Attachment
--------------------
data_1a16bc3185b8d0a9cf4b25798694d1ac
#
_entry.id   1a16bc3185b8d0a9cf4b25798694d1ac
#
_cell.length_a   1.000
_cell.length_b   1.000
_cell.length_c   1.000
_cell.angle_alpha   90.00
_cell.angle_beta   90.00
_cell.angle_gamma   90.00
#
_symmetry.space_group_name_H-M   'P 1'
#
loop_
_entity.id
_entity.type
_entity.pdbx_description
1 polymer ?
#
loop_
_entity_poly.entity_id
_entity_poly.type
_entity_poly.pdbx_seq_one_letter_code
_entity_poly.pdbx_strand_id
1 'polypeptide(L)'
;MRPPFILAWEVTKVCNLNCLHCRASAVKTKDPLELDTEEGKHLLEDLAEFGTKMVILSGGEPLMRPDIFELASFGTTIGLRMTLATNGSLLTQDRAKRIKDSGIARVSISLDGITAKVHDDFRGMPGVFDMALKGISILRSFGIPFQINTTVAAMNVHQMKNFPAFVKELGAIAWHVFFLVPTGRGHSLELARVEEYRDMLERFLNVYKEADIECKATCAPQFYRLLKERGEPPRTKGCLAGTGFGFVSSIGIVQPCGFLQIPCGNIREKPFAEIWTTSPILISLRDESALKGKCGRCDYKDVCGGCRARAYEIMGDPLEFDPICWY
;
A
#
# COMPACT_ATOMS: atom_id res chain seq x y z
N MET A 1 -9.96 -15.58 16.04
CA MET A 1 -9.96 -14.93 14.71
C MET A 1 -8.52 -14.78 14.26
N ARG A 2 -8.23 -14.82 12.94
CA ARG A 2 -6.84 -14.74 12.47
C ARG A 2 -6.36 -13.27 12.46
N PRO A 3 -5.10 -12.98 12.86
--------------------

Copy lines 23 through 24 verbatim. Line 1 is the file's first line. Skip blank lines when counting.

_entity_poly.pdbx_seq_one_letter_code
_entity_poly.pdbx_strand_id